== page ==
2012 looks like better year to host Super Bowl than 2011

July 19, 2011
Back to TopCommentsE-mailPrintBookmark and Share

If the NFL labor battle gets worked out later this week or early next week as many league insider think, chalk one up for the little guy.

And by that I mean Indianapolis and this city’s leadership. And you could throw in Colts owner Jim Irsay, though I’m sure he won’t like being called little in reference to other NFL owners.

Instead, let’s say chalk one up for the good guys, the home team or however you want to couch it.

Let me explain.

In 2007, Dallas Cowboys owner Jerry Jones, one of the biggest of the big boys among NFL owners, threw his weight around and out-muscled Indianapolis for the 2011 Super Bowl.

Lucas Oil Stadium was finished before the Jerry Dome down in Dallas, so the vote by the NFL owners didn’t really make sense. After all, the NFL commissioner all but promised that if we built a new stadium, the Super Bowl would come. But there was this: Jones didn’t want the 2012 Super Bowl because he thought it might be sullied by the labor rift the league has been struggling with since March.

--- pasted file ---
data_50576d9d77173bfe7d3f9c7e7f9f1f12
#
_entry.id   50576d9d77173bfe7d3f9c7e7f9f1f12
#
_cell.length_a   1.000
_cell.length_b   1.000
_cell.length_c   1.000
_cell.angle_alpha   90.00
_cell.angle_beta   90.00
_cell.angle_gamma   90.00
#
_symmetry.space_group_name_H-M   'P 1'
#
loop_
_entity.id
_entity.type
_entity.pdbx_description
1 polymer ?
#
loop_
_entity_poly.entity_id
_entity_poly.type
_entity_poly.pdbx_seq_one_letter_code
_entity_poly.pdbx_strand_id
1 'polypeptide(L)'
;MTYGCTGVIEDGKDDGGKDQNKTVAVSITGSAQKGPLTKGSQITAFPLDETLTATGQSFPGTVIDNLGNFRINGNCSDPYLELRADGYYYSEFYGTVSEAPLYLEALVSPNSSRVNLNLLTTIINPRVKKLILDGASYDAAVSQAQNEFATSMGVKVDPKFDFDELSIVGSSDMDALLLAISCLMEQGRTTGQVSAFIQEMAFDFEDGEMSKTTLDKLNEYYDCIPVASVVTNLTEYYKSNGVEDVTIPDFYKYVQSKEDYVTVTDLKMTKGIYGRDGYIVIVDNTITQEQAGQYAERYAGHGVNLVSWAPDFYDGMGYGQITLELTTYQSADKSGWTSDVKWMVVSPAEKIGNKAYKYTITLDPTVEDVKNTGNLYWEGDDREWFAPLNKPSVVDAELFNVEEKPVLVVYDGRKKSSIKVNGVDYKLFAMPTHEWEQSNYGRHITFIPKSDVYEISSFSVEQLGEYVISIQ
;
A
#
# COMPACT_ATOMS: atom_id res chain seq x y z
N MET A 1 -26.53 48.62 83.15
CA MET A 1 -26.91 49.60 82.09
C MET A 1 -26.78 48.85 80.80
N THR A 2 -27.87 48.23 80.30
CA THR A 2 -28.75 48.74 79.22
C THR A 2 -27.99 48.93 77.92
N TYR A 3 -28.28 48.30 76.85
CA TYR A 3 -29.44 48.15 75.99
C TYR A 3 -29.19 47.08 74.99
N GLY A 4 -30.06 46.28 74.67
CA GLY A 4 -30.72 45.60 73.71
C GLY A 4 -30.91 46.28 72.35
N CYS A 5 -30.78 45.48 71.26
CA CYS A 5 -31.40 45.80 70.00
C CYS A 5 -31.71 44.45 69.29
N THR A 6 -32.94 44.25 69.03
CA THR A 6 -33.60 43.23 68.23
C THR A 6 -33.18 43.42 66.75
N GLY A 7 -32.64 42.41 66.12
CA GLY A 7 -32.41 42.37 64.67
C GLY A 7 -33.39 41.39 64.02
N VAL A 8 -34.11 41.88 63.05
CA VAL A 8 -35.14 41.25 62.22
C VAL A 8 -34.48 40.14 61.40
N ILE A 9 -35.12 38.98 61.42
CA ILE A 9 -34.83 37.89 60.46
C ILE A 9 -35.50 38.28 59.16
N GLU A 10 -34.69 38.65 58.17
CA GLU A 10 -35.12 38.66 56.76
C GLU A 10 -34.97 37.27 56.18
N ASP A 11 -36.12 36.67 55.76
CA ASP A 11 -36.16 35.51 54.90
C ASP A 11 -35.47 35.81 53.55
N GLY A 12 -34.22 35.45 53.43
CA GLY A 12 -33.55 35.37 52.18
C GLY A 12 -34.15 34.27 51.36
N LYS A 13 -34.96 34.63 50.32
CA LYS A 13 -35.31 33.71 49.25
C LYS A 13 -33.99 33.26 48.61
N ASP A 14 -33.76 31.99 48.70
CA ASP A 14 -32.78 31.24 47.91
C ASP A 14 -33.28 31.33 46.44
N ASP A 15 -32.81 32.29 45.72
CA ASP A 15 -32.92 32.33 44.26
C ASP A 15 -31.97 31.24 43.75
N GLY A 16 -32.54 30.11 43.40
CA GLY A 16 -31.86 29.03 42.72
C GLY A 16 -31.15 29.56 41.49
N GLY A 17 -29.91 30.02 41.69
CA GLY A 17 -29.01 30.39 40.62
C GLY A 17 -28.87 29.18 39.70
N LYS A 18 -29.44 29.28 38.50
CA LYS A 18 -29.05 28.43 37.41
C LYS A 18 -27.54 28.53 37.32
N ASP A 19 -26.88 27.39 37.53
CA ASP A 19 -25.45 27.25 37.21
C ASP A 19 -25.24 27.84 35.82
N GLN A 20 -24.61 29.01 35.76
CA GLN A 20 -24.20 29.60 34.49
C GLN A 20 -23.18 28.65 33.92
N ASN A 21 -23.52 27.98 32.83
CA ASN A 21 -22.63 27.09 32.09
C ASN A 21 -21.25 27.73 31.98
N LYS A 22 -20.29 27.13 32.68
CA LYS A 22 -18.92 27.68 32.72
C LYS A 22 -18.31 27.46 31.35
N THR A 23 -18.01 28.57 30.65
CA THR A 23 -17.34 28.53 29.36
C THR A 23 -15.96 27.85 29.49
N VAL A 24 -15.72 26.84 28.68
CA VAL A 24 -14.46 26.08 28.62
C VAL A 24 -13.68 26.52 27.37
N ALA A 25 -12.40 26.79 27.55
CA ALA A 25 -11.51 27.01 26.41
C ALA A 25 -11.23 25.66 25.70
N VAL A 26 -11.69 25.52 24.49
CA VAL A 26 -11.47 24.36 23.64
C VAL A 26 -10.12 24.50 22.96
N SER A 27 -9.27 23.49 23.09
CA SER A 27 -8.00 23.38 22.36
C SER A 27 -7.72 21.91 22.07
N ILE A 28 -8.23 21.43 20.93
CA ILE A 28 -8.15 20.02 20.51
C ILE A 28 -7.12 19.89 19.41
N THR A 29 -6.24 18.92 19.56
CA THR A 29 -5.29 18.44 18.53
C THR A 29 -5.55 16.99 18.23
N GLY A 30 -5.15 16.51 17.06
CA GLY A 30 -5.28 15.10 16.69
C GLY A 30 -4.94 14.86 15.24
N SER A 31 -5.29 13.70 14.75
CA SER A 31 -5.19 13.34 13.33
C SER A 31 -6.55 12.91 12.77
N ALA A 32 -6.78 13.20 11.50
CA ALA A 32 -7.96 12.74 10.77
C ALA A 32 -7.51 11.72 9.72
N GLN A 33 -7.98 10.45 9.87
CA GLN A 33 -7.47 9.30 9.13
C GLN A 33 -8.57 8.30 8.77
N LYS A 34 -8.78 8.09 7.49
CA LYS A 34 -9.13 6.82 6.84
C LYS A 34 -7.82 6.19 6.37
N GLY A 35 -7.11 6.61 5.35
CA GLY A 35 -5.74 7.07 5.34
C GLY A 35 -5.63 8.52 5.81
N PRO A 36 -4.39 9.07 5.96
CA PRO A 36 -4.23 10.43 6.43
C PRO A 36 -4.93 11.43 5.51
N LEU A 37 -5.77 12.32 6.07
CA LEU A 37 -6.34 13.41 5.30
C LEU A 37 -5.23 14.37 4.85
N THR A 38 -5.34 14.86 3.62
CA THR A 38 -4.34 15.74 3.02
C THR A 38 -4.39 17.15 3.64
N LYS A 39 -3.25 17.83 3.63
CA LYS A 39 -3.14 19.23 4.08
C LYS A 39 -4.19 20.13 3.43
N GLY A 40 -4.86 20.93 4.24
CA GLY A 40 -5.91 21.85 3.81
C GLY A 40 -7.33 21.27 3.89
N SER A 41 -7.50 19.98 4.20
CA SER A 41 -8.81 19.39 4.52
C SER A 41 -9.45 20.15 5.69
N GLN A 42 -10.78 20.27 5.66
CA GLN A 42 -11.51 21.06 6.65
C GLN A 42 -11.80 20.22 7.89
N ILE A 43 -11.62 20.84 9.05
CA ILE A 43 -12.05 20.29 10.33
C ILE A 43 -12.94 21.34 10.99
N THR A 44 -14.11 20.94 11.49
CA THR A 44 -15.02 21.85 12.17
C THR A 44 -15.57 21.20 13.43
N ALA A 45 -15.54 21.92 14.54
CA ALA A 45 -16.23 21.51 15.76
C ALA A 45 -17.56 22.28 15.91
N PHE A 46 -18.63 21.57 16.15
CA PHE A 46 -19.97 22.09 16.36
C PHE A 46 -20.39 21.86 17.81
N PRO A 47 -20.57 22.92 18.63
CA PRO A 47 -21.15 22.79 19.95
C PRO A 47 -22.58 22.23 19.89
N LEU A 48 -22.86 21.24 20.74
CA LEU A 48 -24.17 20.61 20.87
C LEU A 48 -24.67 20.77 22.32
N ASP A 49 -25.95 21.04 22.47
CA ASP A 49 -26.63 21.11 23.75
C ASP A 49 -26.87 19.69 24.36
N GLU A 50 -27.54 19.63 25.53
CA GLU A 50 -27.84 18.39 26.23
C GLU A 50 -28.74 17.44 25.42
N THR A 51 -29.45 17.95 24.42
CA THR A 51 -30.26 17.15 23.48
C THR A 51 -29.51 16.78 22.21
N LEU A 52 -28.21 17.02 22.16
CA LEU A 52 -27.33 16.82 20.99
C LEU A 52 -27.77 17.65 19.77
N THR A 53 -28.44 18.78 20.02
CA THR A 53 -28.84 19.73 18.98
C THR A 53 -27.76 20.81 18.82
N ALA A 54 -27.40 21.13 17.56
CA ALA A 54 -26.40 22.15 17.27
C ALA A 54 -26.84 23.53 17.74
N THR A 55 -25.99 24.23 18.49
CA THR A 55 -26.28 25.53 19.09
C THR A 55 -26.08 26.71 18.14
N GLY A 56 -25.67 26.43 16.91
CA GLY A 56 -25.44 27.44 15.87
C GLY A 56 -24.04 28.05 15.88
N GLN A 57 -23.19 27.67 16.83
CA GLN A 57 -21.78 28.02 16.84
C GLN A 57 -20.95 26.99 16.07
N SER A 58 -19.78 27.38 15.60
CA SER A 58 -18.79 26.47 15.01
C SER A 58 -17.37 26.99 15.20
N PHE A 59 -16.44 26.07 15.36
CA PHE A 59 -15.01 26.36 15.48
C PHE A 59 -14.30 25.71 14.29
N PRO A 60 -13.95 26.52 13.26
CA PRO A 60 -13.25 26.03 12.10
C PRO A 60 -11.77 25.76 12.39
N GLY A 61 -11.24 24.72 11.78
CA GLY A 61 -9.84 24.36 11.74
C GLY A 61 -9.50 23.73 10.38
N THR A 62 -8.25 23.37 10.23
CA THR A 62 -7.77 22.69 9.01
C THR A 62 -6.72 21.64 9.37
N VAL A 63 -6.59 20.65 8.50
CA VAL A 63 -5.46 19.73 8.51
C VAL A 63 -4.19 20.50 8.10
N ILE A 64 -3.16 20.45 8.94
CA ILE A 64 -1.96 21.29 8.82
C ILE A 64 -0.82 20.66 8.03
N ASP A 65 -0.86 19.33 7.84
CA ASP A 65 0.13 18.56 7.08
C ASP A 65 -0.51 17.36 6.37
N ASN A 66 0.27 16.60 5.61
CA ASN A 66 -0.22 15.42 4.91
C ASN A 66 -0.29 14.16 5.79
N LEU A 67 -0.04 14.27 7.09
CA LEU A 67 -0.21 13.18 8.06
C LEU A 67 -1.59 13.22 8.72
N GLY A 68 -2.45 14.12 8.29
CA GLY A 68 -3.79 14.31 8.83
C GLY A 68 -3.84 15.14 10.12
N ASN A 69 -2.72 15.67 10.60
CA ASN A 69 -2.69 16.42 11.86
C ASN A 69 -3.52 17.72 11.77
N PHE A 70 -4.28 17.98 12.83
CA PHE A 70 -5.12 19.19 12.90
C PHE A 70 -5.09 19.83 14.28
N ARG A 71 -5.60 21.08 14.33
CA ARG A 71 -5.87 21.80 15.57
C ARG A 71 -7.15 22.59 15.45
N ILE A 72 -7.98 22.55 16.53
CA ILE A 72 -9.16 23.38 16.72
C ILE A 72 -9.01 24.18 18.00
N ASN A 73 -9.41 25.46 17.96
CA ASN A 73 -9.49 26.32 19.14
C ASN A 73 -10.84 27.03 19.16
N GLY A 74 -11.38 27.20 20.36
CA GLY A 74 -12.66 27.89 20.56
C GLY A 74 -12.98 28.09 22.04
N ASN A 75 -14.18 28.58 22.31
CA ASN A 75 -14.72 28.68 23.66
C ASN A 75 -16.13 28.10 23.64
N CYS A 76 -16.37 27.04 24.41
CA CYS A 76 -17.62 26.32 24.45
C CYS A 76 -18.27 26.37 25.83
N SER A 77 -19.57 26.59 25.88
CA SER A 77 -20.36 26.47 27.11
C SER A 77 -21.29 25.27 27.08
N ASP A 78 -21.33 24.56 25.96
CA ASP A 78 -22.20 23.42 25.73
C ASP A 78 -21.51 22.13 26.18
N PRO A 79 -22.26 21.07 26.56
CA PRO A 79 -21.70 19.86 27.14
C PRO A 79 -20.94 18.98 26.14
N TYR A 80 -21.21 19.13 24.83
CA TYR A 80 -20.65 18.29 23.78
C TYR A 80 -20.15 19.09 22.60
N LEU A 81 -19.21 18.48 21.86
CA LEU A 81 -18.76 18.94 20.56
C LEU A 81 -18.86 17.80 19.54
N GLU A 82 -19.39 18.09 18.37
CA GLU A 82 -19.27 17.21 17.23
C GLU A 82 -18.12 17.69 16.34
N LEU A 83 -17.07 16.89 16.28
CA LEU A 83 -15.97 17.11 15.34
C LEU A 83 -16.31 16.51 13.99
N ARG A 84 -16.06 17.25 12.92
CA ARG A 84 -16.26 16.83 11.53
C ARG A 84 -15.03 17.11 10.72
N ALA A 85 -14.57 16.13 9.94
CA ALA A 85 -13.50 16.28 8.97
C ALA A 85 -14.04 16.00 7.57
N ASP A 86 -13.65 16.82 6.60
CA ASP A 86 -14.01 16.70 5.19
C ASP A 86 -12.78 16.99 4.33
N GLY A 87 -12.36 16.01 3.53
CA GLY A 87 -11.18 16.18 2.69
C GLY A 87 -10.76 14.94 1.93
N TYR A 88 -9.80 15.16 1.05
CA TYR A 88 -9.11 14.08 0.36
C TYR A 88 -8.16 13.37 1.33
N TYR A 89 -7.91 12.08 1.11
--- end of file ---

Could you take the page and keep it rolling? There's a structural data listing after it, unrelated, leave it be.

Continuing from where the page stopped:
So after finishing runner-up for the 2011 Super Bowl, Indianapolis and Colts officials did what was logical. In 2008, at the NFL owners meeting in Atlanta, they bid for the 2012 Super Bowl—and won.

At the same meeting, the NFL owners opted out of the collective bargaining agreement with players, and union leaders went absolutely ballistic. There was talk of owners trying to break the union. It had all the makings of a long labor fight.

Jones was surely pleased with his calculated manuever.

But for those who went to the 2011 Super Bowl in Dallas, especially the media, nothing was more talked about than the soon-to-be expiring labor deal.

It truly was a distraction from the big game and the city hosting it. But with all the problems Dallas had—ice storms, slabs of snow cascading off the stadium onto people, malfunctioning stadium entrances and stands that couldn’t pass government inspection—maybe it was a good thing for Dallas that there was something to distract the throngs in the Lone Star state for the game.

It now turns out that by the time the 2012 Super Bowl rolls around, this labor fight will in all likelihood long be forgotten. The sole focus will be on the city and all its amenities.

And if needed, its ice melting salt and shiny, efficient snow plows.
 

ADVERTISEMENT
  • And they all lived happily ever after